Post processor objects in Ganga 6

Postprocessors is a new concept introduced in Ganga 6. It includes the mergers that were previously available and at the same time introduce a whole new set of actions that can be carried out when a job has finished. This means that j.merger is now obsolete; from Ganga 6 onwards you must use j.postprocessors instead.

To do exactly the same job in Ganga 6 as you would do in Ganga 5 just replace

j.merger = MyFavouriteMerger()


j.postprocessors = MyFavouriteMerger()

and the job will run as before. Old jobs will not be able to merge unless j.postprocessors is set.


For experienced users: The interface for mergers is the same as in Ganga 5.

A merger is an object which will merge files from each subjobs and place it the master job output folder. The method to merge depends on the type of merger object (or file type).

For example, if each subjob produces a root file 'thesis_data.root' and you would like this to be merged you can attach a RootMerger object to your job:

j.postprocessors.append(RootMerger(files = ['thesis_data.root'],ignorefailed = true,overwrite = true))

When the job is finished this merger object will then merge the root files and place them in j.outputdir. The ignorefailed flag toggles whether the merge can proceed if a subjob has failed. The overwrite flag toggles whether to overwrite the output if it already exists.

There are several mergers available:

TextMerger(compress = True) 

Used for merging .txt,.log .. etc. In addition to the normal attributes, you can also choose to compress the output with TextMerger().compress = True.

RootMerger(args = '-T')

Used for root files. In addition to the normal attributes, you can also pass additional arguments to hadd.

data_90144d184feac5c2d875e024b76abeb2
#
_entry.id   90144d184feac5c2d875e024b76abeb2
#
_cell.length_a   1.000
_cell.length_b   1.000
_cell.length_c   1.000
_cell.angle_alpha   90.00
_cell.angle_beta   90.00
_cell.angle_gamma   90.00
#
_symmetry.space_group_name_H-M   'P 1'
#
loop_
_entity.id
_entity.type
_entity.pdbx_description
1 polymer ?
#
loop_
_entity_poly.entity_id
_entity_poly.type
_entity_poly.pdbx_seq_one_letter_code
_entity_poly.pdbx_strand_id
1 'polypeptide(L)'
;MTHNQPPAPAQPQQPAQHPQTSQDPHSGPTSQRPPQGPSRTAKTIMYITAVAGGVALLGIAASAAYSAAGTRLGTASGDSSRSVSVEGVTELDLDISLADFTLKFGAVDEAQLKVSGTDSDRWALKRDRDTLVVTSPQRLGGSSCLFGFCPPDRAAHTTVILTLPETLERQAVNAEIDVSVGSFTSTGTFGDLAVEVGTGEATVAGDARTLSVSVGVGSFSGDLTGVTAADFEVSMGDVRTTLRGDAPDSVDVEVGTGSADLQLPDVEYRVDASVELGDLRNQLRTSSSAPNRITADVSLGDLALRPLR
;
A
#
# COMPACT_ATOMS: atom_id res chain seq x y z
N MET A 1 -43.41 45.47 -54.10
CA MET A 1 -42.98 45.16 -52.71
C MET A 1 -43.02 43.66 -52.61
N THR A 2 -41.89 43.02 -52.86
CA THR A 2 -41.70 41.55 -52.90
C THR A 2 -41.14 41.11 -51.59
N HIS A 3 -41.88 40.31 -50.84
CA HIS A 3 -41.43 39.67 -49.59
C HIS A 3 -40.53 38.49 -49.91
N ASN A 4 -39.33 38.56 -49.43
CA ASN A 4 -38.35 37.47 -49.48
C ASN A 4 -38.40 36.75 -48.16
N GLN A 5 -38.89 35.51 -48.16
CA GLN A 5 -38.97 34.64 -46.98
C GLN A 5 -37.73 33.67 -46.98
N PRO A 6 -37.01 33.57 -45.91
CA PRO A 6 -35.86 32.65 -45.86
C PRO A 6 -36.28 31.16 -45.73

A custom merger where you can define your own merge function. For this merger to work you must supply a path to a python module which carries out the merge with

CustomMerger().module = '~/'

In you must define a function called merge(file_list,output_file), e.g:

import os
def mergefiles(file_list,output_file):
      f_out = file(output_file,'w')
      for f in file_list:
            f_in = file(f)

This function would mimic the TextMerger, but with more control to the user. Note that the overwrite and ignorefailed flags will still work here as a normal merger object.

The final merger object which can be used is the SmartMerger(), which will choose a merger object based on the output file extension. It supports different file types.

For example the following SmartMerger would use a RootMerger for 'thesis_data.root' and a TextMerger for 'stdout'.

SmartMerger(files = ['thesis_data.root','stdout'],overwrite = True)

Note that:

j.postprocessors.append(SmartMerger(files = ['thesis_data.root','stdout'],overwrite = True))

is equivalent to doing:

j.postprocessors.append(TextMerger(files = ['stdout'],overwrite = True))

j.postprocessors.append(RootMerger(files = ['thesis_data.root'],overwrite = False))

However in the second instance you gain more control as you have access to the Root/TextMerger specific attributes, but at the expense of more code. Choose which objects work best for you.

If a merger fails to merge, then the merger will fail the job and subsequent postprocessors will not run.


A checker is an object which will fail otherwise completed jobs based on certain conditions. Currently there are three Checkers:

  • FileChecker - checks the list of output files and fails job if a particular string is found (or not found).

  • MetaDataChecker - simple checker to compare with the meta data of a job. This class is hidden and has to be overridden in the experiment plugin.

  • RootFileChecker - checks that all your ROOT files are closed properly and have nonzero size. Also checks the merging procedure worked properly.

  • CustomChecker - probably the most useful checker, allows the user to use private python code to decide if a job should fail or not.

Note: If a checker is misconfigured the default is to do nothing (pass the job), this is different to the merger.


For example, you could do:

fc = FileChecker(files = ['stdout'], searchStrings = ['Segmentation'])